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Cuprite



 

Additional recommended knowledge

Cuprite is a mineral composed of copper(I) oxide Cu2O, and is a minor ore of copper.

Its dark crystals with red internal reflections are in the isometric system hexoctahedral class, appearing as cubic, octahedral, or dodecahedral forms, or in combinations. Penetration twins frequently occur. In spite of its nice color it is rarely used for jewelry because of its low Mohs hardness of 3.5 to 4. It has a relatively high specific gravity of 6.1, imperfect cleavage and a brittle to conchoidal fracture. The luster is sub-metallic to brilliant adamantine. The "chalcotrichite" variety typically shows greatly elongated (parallel to [001]) capillary or needle like crystals forms.

It is a secondary mineral which forms in the oxidized zone of copper sulfide deposits. It frequently occurs in association with native copper, azurite, chrysocolla, malachite, tenorite and a variety of iron oxide minerals. It is known as ruby copper due to its distinctive red color.

Cuprite was first described in 1845 and the name derives from the Latin cuprum for its copper content.

Cuprite as a Gemstone

Though almost all crystals of cuprite are far too small to yield faceted gemstones, one unique deposit from Onganja, Southwest Africa, which was discovered back in the 1970s, rocked the gemological world by producing some crystals which were both large and gemmy. Virtually every faceted stone over 1 carat (200 mg) in weight is from this single deposit, which has long been mined out. Most crystals were immediately snatched up by the major minerological museums of the world, further increasing the rarity of faceted gems.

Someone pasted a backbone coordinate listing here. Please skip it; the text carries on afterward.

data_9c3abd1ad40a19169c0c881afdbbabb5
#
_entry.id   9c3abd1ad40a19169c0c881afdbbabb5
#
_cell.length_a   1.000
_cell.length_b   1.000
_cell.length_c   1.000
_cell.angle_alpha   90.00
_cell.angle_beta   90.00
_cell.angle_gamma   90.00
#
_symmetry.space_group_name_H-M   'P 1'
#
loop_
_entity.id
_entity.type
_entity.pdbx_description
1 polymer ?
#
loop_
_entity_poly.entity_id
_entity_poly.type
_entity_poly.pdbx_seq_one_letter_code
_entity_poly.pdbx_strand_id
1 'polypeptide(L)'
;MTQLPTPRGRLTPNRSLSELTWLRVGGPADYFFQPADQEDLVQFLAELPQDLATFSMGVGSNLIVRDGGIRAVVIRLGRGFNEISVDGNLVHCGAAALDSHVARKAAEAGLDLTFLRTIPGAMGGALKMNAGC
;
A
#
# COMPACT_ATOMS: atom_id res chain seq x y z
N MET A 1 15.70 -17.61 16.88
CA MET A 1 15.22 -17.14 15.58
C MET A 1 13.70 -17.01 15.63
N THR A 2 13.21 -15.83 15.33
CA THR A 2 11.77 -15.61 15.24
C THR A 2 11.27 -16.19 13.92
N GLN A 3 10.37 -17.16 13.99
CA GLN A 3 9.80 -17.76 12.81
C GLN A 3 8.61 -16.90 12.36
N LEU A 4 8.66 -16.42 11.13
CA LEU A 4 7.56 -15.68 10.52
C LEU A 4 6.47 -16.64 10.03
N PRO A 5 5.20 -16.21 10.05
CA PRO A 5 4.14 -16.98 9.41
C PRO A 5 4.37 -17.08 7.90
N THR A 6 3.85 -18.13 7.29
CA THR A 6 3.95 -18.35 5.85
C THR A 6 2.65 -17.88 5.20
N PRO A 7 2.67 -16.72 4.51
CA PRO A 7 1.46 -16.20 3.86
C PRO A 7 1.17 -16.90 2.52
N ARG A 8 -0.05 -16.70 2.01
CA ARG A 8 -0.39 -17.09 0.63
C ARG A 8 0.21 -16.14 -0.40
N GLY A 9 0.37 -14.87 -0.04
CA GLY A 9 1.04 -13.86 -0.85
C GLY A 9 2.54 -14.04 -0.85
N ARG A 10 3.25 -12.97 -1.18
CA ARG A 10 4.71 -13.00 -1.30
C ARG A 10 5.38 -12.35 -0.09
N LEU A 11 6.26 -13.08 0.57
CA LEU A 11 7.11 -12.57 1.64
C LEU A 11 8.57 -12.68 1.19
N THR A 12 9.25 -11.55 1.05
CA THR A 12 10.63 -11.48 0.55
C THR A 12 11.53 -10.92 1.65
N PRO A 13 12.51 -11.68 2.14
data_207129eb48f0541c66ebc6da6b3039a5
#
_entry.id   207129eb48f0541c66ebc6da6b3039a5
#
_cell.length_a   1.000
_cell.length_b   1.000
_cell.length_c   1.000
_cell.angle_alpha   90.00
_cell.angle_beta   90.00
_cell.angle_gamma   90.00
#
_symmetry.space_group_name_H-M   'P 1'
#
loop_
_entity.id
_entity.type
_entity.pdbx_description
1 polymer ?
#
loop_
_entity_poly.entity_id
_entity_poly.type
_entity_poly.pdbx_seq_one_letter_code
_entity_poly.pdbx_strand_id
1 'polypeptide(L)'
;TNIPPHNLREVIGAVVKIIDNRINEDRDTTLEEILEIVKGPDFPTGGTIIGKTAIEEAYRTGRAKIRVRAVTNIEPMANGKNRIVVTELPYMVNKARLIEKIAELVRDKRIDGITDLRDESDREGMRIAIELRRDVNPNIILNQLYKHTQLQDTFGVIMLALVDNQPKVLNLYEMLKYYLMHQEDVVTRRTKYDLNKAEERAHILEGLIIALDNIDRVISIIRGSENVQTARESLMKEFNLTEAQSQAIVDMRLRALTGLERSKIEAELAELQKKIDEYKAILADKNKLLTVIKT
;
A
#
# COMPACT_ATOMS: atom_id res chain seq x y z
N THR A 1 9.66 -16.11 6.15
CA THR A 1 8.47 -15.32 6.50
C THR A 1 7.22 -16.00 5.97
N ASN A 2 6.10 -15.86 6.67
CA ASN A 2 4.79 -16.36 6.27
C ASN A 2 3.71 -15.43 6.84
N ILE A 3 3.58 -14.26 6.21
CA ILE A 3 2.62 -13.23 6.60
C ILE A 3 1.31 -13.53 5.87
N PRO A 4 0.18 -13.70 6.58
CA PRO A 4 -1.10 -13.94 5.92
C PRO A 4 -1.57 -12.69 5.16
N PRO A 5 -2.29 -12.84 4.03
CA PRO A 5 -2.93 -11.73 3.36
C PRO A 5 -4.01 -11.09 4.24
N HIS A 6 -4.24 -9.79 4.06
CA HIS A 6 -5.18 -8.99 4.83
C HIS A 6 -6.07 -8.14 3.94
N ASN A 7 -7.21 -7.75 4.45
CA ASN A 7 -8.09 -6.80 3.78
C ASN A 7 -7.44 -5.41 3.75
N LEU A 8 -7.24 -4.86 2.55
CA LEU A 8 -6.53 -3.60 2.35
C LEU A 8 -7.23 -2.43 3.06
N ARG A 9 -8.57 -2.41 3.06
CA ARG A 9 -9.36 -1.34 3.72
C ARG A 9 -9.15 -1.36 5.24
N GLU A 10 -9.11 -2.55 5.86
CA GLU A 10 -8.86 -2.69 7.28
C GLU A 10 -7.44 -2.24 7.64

The number of faceted gems over 2 carats (400 mg) is difficult to estimate, but according to Joel Arem, one-time curator for the Smithsonian National Gem and Mineral Collection in Washington DC, faceted cuprite of any size is considered one of the most collectible and spectacular gems in existence, with its deep garnet coloring and higher brilliance than a diamond. Only the gem's soft nature prevents it from being among the most valuable jewelry stones. However, it is still one of the rarest and most sought of collector's gems, with gems over a few carats virtually impossible to find.

See also

References

  • Hurlbut, Cornelius S.; Klein, Cornelis, 1985, Manual of Mineralogy, 20th ed., Wiley, ISBN 0-471-80580-7
  • Mindat
  • Webmineral data
 
This article is licensed under the GNU Free Documentation License. It uses material from the Wikipedia article "Cuprite". A list of authors is available in Wikipedia.
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